We should never – ever! – discard tradition just because it is tradition. We should never – ever! – dismiss innovation because it is innovative. A favorite phrase from my seminary days explains the challenge we always face. We must keep these things in tension, a living witness to the difficulty of faithfulness in our world. Thus it is good and right there continue to be churches like the Presbyterian Church in Texas Christy attended this past Sunday. It is good and right there continues to be liturgy that offers silence and quiet, a respite from the onslaught of sounds with which we live most hours of every day. It is a blessing to enter a space built to separate those within in it, calling them together as a congregation, instead of building just another auditorium for an audience to watch a performance. We are Church, ekklesia, those called out of the world to be the Body of Christ in and for the world; our worship should, in how it looks and sounds, what is missing and in those silences, bring us together to direct our prayers, our praise, and our faith, hope, and love to the God to whom it is due.
These are just preliminary thoughts, mind you. Working it out in more detail requires time, reflection, repentance, and of course experience. Still, the challenge this simple spiritual and the history it holds; the worship experience of another reminding readers of the power of traditional liturgical forms; all this and more remind me that there is no final answer, no correct way to be about worship, and that we should work out how we do this as St Paul instructed – with fear and trembling.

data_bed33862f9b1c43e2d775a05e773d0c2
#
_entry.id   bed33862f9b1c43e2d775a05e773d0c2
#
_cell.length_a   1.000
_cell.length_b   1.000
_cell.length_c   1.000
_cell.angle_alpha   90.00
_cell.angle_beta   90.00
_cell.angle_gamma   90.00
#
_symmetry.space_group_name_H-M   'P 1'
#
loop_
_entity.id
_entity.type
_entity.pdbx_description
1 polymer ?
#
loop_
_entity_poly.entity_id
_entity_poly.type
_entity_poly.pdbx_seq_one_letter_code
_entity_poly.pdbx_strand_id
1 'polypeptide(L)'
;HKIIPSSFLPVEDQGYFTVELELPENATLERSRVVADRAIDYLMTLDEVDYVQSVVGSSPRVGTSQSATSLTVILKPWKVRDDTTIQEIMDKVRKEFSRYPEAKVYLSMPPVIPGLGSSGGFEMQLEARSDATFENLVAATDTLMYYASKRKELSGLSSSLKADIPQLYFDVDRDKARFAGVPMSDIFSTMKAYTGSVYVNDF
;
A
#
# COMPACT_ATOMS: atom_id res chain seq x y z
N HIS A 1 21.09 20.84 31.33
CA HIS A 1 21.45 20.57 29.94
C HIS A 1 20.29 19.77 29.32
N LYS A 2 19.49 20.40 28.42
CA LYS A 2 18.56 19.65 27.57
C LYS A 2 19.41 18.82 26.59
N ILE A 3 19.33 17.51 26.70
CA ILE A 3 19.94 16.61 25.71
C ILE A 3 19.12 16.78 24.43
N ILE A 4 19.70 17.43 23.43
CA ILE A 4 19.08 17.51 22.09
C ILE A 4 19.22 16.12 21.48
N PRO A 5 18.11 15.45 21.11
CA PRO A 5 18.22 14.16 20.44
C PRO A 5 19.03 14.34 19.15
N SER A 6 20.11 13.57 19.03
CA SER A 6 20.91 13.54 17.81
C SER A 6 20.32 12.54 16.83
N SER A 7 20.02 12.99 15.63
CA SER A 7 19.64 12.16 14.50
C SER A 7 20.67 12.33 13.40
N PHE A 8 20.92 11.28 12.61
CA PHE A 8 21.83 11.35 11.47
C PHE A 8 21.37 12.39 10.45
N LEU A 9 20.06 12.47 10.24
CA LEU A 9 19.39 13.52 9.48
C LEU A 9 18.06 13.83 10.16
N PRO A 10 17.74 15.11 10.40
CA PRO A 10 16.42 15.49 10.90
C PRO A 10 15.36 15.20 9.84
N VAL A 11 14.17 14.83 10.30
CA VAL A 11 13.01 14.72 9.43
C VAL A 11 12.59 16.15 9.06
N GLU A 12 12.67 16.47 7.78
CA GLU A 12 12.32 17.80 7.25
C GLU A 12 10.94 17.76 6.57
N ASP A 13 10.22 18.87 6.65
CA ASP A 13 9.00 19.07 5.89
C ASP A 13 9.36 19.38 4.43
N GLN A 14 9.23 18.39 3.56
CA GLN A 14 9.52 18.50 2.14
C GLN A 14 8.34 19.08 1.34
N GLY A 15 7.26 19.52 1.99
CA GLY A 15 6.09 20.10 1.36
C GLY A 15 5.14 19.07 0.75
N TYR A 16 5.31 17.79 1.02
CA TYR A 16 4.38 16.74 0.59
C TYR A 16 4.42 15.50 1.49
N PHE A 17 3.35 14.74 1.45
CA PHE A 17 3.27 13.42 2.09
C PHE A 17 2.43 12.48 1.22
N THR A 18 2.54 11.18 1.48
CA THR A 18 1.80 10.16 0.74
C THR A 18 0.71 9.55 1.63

If you find more community online than in your local parish, beware. The local church does not exist to confirm all of our biases, and to seek this out in fear or loathing of anyone who might challenge our pet theological fancies is unhealthy socially, psychologically, and spiritually. Maturity does not come to those who seek safe refuge from all possible challenges to our assumptions and deeply held biases. – Rev. Drew McIntyre, “Dark & Monstrous”: The Perils Of Online Christian Community, May 5, 2015
We in the churches are devoted as much to buzzwords as we are to Christ. Nothing makes us feel as good as when we all use words that, whether or not everyone agrees on a meaning, at least seem to define us. As the first in an occasional series on Church buzzwords that are, for all practical purposes, are meaningless yet used all the time in a kind of mindless mantra, a Zen incantation that clears the mind of thought to soothe our often frayed nerves, I want to offer the word “Community” for our consideration. While sparked by Drew McIntyre’s post about online community, it is long past time for me to vent my frustration about this over-used, undefined word that has become a substitute for real thought.
I want it understood up front that, as much as I have taken Drew to task in previous posts, this post is not at all directed at him. On the contrary, in many ways his description of the perils of “online community” apply just as much to face-to-face interactions in the Church. My objection is not at all about the content of his post. It is, rather, aimed at the overabundance of this particular word in Church dialogue, an overabundance that has rendered it meaningless.